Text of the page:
Monday, May 12, 2008

Iron Man (2008)

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The past decade has provided far too many superhero movies, most of which come and go through the box office without being noticed and some of which are the top box office earners year after year. Rarely do the box office numbers correlate to a worthwhile movie experience, but Iron Man is the rare exception. Despite having the flaws that are almost required of comic-superhero adaptations, Iron Man is extremely entertaining, combining humor, action, special effects, and actual morals. One needs to look no further than the people involved to understand how Iron Man went from an assumed Hollywood trash flick to the biggest and best reviewed film of 2008 so far. Robert Downey Jr. is Tony Starks and is Iron Man and may be the best thing that has happened to the genre, at least since Christian Bale dawned the Batman cape. He commands every scene and is in his prime, using the multitude of talents he has to prove his versatility and position as one of the business's best. Like many of his other characters, there is a lot of Tony Stark in the real Robert Downey Jr., but the real RDJ is pretty sweet, even if at times he is a train wreck waiting to happen. Terrence Howard is solid, as usual, as Jim Rhodes, the armed forces commander whom Tony Stark has done business with in the past, and Gwyneth Paltrow brings depth to the role of Pepper, Stark's personal assistant. Both actors expand typical comic book characters beyond what was on the page, delivering human performances in a superhuman movie. But no supporting character is more spot-on than Jeff Bridges as Obadiah Stane, Stark's business partner and mentor. Bridges is smooth, charming, deceptive, and deranged as Stane and is the perfect counterpart to Downey Jr.'s high-strung, GQ Starks. This batch of fine acting is coupled with a fast-paced, clever script written by Mark Fergus and Hawk Ostby, who no surprise co-wrote Children of Men in 2006. And last but not least, all of this talent is captured on-screen brilliantly by director Jon Favreau, who has once again taken a film that looks destined to fail and turned it into a sure genre classic (Elf). Despite everything that is right about Iron Man, it is still a superhero movie which means action scenes run a bit long at times, a few (much less than usual) lines are corny, and some plot twists can be expected. But unlike nearly all movies of its ilk, Iron Man is genuinely funny, feels different, isn't over anyone's head, and has a great ending. Superhero fans will be titillated by the comic book references, action sequences and state-of-the-art special effects, but even those who do not flock to the theater for each new Marvel or DC big-screen adaptation will be intrigued by the raw fun that is Iron Man. The film shows that not all movies that are destined to make millions and inspire theme-park rides are devoid of value, and some even raise legitimate questions about national security, foreign policy, science, and cast-iron suits.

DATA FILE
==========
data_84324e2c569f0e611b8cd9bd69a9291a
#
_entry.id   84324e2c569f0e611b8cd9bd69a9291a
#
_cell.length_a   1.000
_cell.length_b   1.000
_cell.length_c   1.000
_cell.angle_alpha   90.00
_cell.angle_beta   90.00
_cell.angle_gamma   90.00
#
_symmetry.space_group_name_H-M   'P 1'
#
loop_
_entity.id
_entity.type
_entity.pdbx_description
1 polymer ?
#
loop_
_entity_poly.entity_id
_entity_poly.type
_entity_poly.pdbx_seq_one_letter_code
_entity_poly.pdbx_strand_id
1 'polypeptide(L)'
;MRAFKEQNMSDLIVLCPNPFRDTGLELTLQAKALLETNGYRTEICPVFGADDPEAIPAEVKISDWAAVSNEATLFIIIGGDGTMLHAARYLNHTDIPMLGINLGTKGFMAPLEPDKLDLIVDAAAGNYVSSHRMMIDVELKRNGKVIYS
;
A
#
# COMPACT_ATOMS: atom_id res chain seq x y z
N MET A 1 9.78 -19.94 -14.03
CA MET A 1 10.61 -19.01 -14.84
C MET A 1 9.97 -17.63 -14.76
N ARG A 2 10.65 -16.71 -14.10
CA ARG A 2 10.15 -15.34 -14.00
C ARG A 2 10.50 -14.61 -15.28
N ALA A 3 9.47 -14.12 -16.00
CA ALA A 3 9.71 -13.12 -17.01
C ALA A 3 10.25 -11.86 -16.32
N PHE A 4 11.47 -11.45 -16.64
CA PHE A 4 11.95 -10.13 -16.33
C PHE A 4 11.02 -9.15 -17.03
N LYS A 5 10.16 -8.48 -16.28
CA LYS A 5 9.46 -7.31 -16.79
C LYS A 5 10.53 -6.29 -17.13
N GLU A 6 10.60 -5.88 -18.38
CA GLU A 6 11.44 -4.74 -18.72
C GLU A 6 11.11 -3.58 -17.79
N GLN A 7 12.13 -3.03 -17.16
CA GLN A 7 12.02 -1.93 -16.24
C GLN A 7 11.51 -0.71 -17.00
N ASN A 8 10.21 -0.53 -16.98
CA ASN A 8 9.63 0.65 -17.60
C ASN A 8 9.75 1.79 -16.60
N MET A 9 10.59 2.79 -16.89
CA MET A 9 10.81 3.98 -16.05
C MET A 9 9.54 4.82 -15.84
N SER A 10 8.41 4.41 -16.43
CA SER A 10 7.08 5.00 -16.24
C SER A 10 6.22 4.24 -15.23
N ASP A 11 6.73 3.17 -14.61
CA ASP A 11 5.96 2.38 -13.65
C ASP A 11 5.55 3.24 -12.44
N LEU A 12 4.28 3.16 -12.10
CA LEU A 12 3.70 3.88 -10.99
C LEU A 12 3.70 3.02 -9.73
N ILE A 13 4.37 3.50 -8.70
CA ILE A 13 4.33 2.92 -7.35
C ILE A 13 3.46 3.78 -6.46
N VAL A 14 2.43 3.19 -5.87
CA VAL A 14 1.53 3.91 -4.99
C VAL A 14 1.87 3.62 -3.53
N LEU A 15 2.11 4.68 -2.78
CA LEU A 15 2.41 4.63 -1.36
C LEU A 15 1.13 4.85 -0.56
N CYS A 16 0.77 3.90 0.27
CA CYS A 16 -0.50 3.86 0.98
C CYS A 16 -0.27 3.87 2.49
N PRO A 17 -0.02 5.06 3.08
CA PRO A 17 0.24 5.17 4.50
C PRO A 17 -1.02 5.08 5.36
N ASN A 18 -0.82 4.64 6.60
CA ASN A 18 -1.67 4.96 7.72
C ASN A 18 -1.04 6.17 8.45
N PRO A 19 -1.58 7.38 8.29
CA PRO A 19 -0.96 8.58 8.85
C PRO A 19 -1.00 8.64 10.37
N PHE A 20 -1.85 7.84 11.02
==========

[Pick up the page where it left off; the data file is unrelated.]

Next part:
Good for: superhero film fans, people who like CGI, Robert Downey Jr. fans

Bad for: people who dislike big budget movies, fans of realistic films

The Gallery
The Economist: * * * * *
The Film Maker: * * *
The Writer * * * *

Thursday, May 1, 2008

Walk Hard: The Dewey Cox Story (2007)

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Usually when box office trends reach absurd redundancy the beat-it-'till-its-dead writers of the Scary Movie, Epic Movie, Date Movie, etc. series come calling and mock Hollywood with little intelligence or humor. Who better, then, is there to call than Judd Apatow to send-up the musical biopic trend of Ray, Walk the Line, Dreamgirls, and others and to do it right. Walk Hard, the life story of Dewey Cox, played by John C. Reilly, pokes fun at countless Hollywood cliches and music icons, and does so not by shooting direct imitations of the films, but creating a refreshingly original character in the mold of the biopic. Reilly is brilliant as Cox, the musical prodigy who strives throughout his life to find love, stay high, please his father, all while walking hard. Reilly proves he is more than a Will Farrell side-man and can carry a comedy on his shoulders, and carry it hard. The casting director was brilliant in pairing two of the best female comedy actors available around Reilly to play the mother of his children and his "June Carter." Kristen Wiig (SNL) and Jenna Fischer (The Office) provide plenty of laughs and surprising depth in bizarre scenes without resorting to only gag humor. The most memorable supporting character, however, is Tim Meadows as Sam, Dewey's drummer. Meadows is, like usual, right on point with his trademark delivery of ridiculously funny lines, including a few particular sequences involving drugs that are the funniest parts of the film. There are many big-name cameos including Harold Ramis, Frankie Muniz, Jack White, Eddie Vedder, Jackson Browne, Ghostface Killah, Jonah Hill, and Jack Black, Jason Schwartzman, Justin Long, and Paul Rudd as the best on-screen Beatles of all-time. The script was well written by Apatow and director Jake Kasdan, and from the first scene is packed tight with sharp dialogue and sprinkled with nonsensical, loony lines that will leave you wondering where they came from. Like any farce, the jokes tend to get somewhat repetitive, and some of the parody will go over the head of those who aren't music fans or haven't seen the movie being mocked. As in most Apatow-produced films, there is enough pointless nudity, extreme profanity, and genuine humor to make everyone laugh at some point. Walk Hard, like a Cox concert, shouldn't be taken too seriously and may be best enjoyed with some type of drugs on hand.

Good for: Apatow fans, music fans, people who like parodies

Bad for: serious thinkers, people who don't like music, uptight people

The Gallery
The Surfer: *
The Film Maker: * * *